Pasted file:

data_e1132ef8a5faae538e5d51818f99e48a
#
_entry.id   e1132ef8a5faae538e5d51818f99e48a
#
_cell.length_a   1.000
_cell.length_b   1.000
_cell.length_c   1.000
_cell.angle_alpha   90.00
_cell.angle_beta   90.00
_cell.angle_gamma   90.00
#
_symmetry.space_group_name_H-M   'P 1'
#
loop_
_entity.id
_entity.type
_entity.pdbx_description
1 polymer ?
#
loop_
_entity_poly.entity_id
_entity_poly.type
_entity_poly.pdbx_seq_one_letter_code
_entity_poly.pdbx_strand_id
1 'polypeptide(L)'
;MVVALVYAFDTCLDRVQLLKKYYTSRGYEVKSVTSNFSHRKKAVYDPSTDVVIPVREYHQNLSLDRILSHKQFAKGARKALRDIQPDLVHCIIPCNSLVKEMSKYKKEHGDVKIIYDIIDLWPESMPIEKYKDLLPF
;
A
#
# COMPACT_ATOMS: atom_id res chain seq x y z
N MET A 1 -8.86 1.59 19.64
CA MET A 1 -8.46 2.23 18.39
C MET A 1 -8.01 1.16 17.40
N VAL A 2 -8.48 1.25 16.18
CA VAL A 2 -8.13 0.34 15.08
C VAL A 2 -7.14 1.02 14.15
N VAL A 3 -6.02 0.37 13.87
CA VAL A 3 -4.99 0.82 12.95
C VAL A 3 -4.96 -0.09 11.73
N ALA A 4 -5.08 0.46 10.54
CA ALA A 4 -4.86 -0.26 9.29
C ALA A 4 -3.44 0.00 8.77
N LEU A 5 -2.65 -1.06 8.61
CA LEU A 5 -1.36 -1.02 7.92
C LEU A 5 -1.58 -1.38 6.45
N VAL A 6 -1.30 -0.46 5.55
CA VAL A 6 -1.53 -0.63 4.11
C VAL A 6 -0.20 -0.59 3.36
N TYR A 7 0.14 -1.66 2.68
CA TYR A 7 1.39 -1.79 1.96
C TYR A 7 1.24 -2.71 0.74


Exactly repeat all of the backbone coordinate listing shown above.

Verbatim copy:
data_e1132ef8a5faae538e5d51818f99e48a
#
_entry.id   e1132ef8a5faae538e5d51818f99e48a
#
_cell.length_a   1.000
_cell.length_b   1.000
_cell.length_c   1.000
_cell.angle_alpha   90.00
_cell.angle_beta   90.00
_cell.angle_gamma   90.00
#
_symmetry.space_group_name_H-M   'P 1'
#
loop_
_entity.id
_entity.type
_entity.pdbx_description
1 polymer ?
#
loop_
_entity_poly.entity_id
_entity_poly.type
_entity_poly.pdbx_seq_one_letter_code
_entity_poly.pdbx_strand_id
1 'polypeptide(L)'
;MVVALVYAFDTCLDRVQLLKKYYTSRGYEVKSVTSNFSHRKKAVYDPSTDVVIPVREYHQNLSLDRILSHKQFAKGARKALRDIQPDLVHCIIPCNSLVKEMSKYKKEHGDVKIIYDIIDLWPESMPIEKYKDLLPF
;
A
#
# COMPACT_ATOMS: atom_id res chain seq x y z
N MET A 1 -8.86 1.59 19.64
CA MET A 1 -8.46 2.23 18.39
C MET A 1 -8.01 1.16 17.40
N VAL A 2 -8.48 1.25 16.18
CA VAL A 2 -8.13 0.34 15.08
C VAL A 2 -7.14 1.02 14.15
N VAL A 3 -6.02 0.37 13.87
CA VAL A 3 -4.99 0.82 12.95
C VAL A 3 -4.96 -0.09 11.73
N ALA A 4 -5.08 0.46 10.54
CA ALA A 4 -4.86 -0.26 9.29
C ALA A 4 -3.44 0.00 8.77
N LEU A 5 -2.65 -1.06 8.61
CA LEU A 5 -1.36 -1.02 7.92
C LEU A 5 -1.58 -1.38 6.45
N VAL A 6 -1.30 -0.46 5.55
CA VAL A 6 -1.53 -0.63 4.11
C VAL A 6 -0.20 -0.59 3.36
N TYR A 7 0.14 -1.66 2.68
CA TYR A 7 1.39 -1.79 1.96
C TYR A 7 1.24 -2.71 0.74